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The limit of an almost uniformly Cauchy sequence of measurable functions 
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#1
Feb1512, 10:47 AM

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PF Gold
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I'm trying to understand the proof of theorem 2.4.3 in Friedman. I don't understand why f must be measurable. The "first part" of the corollary he's referring to says nothing more than that a pointwise limit of a sequence of measurable functions is measurable. But it seems to me that f is just an almost uniform limit, not a pointwise limit. Almost uniform convergence implies convergence a.e, but not (everywhere) pointwise convergence.
This is my (possibly incorrect) interpretation of what we're doing. We find that there's a subsequence that's "almost uniformly Cauchy" in the sense I'm about to describe, so now the goal is to use that sequence to define a new function, and then we prove that it's measurable. Let's try this for an arbitrary sequence ##\langle g_n\rangle## of measurable functions that 's "almost uniformly Cauchy" in the sense that for all ##\varepsilon>0##, there's a measurable set ##E## such that ##\mu(E)<\varepsilon## and ##\langle g_n(x)\rangle## is uniformly Cauchy on ##E^c##. What I mean by that is that there's an ##N\in\mathbb Z^+## such that for all ##n,m\in\mathbb Z^+## and all ##x\in E^c##, $$n,m\geq N\ \Rightarrow\ g_n(x)g_m(x)<\varepsilon.$$ The assumption that ##\langle g_n\rangle## is almost uniformly Cauchy implies that for all ##k\in\mathbb Z^+##, there's a measurable set ##E_k## such that ##\mu(E_k)<\frac{1}{k}## and ##\langle g_n(x)\rangle## is uniformly Cauchy on ##E^c##. This allows us to define a function ##g:X\to\mathbb R## by $$ g(x)= \begin{cases} \lim_n g_n(x) &\text{ if }x\in\bigcup_{k=1}^\infty E_k{}^c\\ 0 &\text{ if }x\notin\bigcup_{k=1}^\infty E_k{}^c. \end{cases} $$ (How else can we define g?) Then we're supposed to be able to show that this g is measurable. Is this what Friedman has in mind? Since $$\mu\bigg(\bigcap_{k=1}^\infty E_k\bigg) \leq\mu(E_k)<\frac{1}{k}$$ for all k, we have almost uniform convergence, but not (everywhere) pointwise convergence.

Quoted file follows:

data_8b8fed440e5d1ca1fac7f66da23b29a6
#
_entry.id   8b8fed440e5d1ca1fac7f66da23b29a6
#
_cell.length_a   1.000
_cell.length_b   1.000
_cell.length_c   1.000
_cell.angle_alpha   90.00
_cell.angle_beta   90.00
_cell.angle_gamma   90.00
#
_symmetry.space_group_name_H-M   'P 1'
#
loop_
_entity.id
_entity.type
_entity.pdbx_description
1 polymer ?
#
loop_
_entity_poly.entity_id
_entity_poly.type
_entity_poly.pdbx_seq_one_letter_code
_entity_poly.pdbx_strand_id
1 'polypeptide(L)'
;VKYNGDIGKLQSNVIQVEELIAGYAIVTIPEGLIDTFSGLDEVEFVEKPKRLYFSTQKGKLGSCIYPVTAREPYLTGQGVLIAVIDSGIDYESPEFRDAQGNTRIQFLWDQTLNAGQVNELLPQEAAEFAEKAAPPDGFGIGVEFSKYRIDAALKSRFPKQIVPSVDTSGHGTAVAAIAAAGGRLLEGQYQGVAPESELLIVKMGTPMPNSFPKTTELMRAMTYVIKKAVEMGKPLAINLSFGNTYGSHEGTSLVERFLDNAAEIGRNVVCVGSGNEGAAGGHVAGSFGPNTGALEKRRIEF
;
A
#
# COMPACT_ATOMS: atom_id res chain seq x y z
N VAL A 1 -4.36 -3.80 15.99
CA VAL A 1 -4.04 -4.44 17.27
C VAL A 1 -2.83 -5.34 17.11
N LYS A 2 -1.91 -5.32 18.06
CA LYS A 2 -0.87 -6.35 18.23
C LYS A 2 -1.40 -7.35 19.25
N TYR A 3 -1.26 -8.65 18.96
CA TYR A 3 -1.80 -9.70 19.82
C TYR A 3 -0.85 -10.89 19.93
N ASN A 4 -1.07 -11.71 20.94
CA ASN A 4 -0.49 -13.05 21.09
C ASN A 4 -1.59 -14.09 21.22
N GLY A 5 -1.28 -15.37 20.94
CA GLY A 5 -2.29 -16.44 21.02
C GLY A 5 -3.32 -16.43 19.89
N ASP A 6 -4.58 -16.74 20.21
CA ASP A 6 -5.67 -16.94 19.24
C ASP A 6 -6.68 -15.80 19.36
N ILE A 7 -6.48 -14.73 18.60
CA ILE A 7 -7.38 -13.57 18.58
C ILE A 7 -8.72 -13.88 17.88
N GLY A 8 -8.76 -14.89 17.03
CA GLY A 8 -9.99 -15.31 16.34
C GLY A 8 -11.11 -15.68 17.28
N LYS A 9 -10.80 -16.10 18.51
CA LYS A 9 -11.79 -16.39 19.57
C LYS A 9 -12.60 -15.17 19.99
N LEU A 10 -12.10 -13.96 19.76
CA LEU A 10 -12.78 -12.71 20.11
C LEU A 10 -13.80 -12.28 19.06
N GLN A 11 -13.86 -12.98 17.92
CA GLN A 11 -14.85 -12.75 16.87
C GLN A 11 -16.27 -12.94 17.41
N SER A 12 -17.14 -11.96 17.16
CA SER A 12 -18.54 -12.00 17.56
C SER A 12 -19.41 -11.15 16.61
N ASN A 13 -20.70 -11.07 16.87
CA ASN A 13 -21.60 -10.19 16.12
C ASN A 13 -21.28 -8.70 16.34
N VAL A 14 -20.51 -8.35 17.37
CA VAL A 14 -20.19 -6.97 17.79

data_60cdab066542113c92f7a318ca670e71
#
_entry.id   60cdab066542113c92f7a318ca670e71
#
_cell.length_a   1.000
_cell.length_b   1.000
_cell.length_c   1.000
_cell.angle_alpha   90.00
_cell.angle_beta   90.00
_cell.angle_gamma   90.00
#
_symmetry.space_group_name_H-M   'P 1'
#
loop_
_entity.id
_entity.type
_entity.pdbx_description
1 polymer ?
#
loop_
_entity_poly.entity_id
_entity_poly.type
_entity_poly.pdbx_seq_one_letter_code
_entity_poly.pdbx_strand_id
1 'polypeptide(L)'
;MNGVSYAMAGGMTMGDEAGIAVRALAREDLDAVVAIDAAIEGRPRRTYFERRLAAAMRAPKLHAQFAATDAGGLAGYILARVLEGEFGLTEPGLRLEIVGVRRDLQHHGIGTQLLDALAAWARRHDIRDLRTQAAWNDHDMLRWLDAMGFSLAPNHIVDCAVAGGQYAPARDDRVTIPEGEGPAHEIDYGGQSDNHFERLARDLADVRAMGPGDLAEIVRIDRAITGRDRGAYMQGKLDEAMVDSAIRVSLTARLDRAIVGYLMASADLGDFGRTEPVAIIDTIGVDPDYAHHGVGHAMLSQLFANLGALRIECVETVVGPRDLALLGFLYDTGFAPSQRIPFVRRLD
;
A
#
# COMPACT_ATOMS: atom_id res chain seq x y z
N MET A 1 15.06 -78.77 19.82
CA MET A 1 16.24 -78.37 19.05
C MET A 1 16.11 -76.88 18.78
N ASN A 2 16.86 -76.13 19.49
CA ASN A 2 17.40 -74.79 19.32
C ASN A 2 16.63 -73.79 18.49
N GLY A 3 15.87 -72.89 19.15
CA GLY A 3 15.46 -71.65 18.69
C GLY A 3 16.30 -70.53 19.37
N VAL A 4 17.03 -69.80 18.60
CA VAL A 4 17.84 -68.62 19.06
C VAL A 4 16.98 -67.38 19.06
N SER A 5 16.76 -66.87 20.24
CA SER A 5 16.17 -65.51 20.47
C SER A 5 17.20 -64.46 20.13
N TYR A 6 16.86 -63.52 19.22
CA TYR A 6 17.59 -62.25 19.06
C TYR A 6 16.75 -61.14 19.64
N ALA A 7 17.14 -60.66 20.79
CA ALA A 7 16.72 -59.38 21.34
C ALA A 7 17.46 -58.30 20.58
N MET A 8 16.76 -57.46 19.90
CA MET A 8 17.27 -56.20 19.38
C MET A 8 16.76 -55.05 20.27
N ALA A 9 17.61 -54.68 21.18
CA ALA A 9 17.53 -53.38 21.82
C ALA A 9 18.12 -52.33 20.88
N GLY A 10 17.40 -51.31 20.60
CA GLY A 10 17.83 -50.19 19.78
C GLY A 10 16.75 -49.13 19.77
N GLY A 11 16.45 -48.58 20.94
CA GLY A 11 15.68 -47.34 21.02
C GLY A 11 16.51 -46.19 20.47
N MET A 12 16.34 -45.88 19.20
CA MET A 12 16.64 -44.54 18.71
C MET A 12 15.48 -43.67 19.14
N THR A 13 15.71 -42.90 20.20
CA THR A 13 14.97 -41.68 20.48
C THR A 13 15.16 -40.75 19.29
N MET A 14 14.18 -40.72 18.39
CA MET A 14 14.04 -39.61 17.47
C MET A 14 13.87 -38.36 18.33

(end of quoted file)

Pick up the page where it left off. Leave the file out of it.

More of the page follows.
#2
Feb1512, 07:29 PM

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You do have pointwise convergence on A. This is because for each x in A, (f_{n_j}(x)) is a Cauchy sequence of real numbers, hence converges to some real number  call it f(x).



#3
Feb1512, 08:12 PM

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Yes, I understand that we have pointwise convergence on A. That enables us to define a function ##f:A\to\mathbb R## in the way you're suggesting. But we're supposed to end up with a measurable function ##f:X\to\mathbb R##, so we must extend that function to X somehow and then prove that the extended function is measurable. Friedman doesn't say how to extend it. I guessed that we just define f(x)=0 for all x not in A. But then we don't have pointwise convergence on X, and we can't use "the first part of corollary 2.2.4" to argue that the function is measurable. (That part says that if ##f_n\to f## pointwise on X, then f is measurable).
I'm thinking that maybe the argument should be that since the complement of A has measure 0, we have ##f_n\to f## a.e., and now the second part of that corollary says that if the measure is complete (in the sense that every subset of a set of measure 0 is measurable), then f is measurable. But I don't see any indication that this theorem only applies to complete measure spaces. 


#4
Feb1512, 08:17 PM

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The limit of an almost uniformly Cauchy sequence of measurable functions
So you wish to prove that if [itex]f_n[/itex] converges on A, and if we define [/itex]\lim f_n=f[/itex] on A and f=0 elsewhere, that we have a measurable function?
This can be easily done by looking at [itex]f_nI_A[/itex] with [itex]I_A(x)=1[/itex] if x in A and 0 if x notin A. Then we find that [itex]f_nI_A[/itex] converges pointswise on A to f, and thus f is measurable as pointswise limit. 


#5
Feb1512, 08:26 PM

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Aaaah...##f_n\to f## pointwise on A implies that ##f_n\chi_A\to f\chi_A=f## pointwise on X, and since the product of two measurable functions is measurable, f is a pointwise limit of measurable functions. That sort of trick didn't occur to me at all. Thank you very much.



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